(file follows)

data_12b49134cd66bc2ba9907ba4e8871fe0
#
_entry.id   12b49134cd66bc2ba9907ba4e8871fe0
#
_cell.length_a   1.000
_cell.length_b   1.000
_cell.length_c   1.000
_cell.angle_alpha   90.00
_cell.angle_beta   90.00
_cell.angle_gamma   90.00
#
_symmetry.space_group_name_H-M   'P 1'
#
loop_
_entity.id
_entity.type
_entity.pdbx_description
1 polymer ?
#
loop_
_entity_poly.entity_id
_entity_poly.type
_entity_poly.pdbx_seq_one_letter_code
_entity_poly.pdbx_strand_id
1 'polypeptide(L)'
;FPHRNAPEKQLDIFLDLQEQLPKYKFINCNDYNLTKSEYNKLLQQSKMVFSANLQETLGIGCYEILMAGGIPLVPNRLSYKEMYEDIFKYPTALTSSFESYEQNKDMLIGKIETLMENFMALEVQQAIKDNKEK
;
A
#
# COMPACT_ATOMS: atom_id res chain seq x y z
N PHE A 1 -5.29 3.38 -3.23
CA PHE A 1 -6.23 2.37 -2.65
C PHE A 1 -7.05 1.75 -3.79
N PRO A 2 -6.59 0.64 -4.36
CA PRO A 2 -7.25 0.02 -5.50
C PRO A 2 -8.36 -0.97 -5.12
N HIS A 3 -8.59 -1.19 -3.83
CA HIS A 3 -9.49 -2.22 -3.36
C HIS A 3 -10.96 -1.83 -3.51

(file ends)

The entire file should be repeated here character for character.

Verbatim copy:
data_12b49134cd66bc2ba9907ba4e8871fe0
#
_entry.id   12b49134cd66bc2ba9907ba4e8871fe0
#
_cell.length_a   1.000
_cell.length_b   1.000
_cell.length_c   1.000
_cell.angle_alpha   90.00
_cell.angle_beta   90.00
_cell.angle_gamma   90.00
#
_symmetry.space_group_name_H-M   'P 1'
#
loop_
_entity.id
_entity.type
_entity.pdbx_description
1 polymer ?
#
loop_
_entity_poly.entity_id
_entity_poly.type
_entity_poly.pdbx_seq_one_letter_code
_entity_poly.pdbx_strand_id
1 'polypeptide(L)'
;FPHRNAPEKQLDIFLDLQEQLPKYKFINCNDYNLTKSEYNKLLQQSKMVFSANLQETLGIGCYEILMAGGIPLVPNRLSYKEMYEDIFKYPTALTSSFESYEQNKDMLIGKIETLMENFMALEVQQAIKDNKEK
;
A
#
# COMPACT_ATOMS: atom_id res chain seq x y z
N PHE A 1 -5.29 3.38 -3.23
CA PHE A 1 -6.23 2.37 -2.65
C PHE A 1 -7.05 1.75 -3.79
N PRO A 2 -6.59 0.64 -4.36
CA PRO A 2 -7.25 0.02 -5.50
C PRO A 2 -8.36 -0.97 -5.12
N HIS A 3 -8.59 -1.19 -3.83
CA HIS A 3 -9.49 -2.22 -3.36
C HIS A 3 -10.96 -1.83 -3.51